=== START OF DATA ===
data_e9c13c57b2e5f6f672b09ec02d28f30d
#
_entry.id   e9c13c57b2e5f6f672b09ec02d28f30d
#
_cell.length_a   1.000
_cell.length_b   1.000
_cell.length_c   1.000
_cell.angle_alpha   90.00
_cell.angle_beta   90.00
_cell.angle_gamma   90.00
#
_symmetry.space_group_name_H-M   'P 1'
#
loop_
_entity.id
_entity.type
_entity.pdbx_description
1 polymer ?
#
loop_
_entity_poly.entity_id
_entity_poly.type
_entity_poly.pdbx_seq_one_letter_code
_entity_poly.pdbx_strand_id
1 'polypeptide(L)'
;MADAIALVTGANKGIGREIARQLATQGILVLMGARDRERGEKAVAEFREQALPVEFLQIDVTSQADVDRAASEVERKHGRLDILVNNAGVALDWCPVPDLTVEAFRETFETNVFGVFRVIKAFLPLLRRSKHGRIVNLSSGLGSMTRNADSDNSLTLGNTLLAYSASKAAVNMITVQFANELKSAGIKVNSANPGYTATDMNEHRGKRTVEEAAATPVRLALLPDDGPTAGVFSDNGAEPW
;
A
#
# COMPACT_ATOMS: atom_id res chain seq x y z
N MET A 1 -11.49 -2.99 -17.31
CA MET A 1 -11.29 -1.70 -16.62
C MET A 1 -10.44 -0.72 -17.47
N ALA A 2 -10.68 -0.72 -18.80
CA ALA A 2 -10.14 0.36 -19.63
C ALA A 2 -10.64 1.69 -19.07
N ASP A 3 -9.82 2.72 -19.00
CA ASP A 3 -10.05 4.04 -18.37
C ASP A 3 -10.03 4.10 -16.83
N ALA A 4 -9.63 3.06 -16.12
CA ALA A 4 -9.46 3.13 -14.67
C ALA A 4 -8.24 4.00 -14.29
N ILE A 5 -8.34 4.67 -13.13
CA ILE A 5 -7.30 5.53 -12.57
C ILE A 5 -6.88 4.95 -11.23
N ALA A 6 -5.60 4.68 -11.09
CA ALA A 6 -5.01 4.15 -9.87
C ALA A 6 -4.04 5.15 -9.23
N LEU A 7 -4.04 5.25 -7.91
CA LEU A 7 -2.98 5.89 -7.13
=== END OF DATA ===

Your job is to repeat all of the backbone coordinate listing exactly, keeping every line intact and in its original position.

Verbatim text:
data_e9c13c57b2e5f6f672b09ec02d28f30d
#
_entry.id   e9c13c57b2e5f6f672b09ec02d28f30d
#
_cell.length_a   1.000
_cell.length_b   1.000
_cell.length_c   1.000
_cell.angle_alpha   90.00
_cell.angle_beta   90.00
_cell.angle_gamma   90.00
#
_symmetry.space_group_name_H-M   'P 1'
#
loop_
_entity.id
_entity.type
_entity.pdbx_description
1 polymer ?
#
loop_
_entity_poly.entity_id
_entity_poly.type
_entity_poly.pdbx_seq_one_letter_code
_entity_poly.pdbx_strand_id
1 'polypeptide(L)'
;MADAIALVTGANKGIGREIARQLATQGILVLMGARDRERGEKAVAEFREQALPVEFLQIDVTSQADVDRAASEVERKHGRLDILVNNAGVALDWCPVPDLTVEAFRETFETNVFGVFRVIKAFLPLLRRSKHGRIVNLSSGLGSMTRNADSDNSLTLGNTLLAYSASKAAVNMITVQFANELKSAGIKVNSANPGYTATDMNEHRGKRTVEEAAATPVRLALLPDDGPTAGVFSDNGAEPW
;
A
#
# COMPACT_ATOMS: atom_id res chain seq x y z
N MET A 1 -11.49 -2.99 -17.31
CA MET A 1 -11.29 -1.70 -16.62
C MET A 1 -10.44 -0.72 -17.47
N ALA A 2 -10.68 -0.72 -18.80
CA ALA A 2 -10.14 0.36 -19.63
C ALA A 2 -10.64 1.69 -19.07
N ASP A 3 -9.82 2.72 -19.00
CA ASP A 3 -10.05 4.04 -18.37
C ASP A 3 -10.03 4.10 -16.83
N ALA A 4 -9.63 3.06 -16.12
CA ALA A 4 -9.46 3.13 -14.67
C ALA A 4 -8.24 4.00 -14.29
N ILE A 5 -8.34 4.67 -13.13
CA ILE A 5 -7.30 5.53 -12.57
C ILE A 5 -6.88 4.95 -11.23
N ALA A 6 -5.60 4.68 -11.09
CA ALA A 6 -5.01 4.15 -9.87
C ALA A 6 -4.04 5.15 -9.23
N LEU A 7 -4.04 5.25 -7.91
CA LEU A 7 -2.98 5.89 -7.13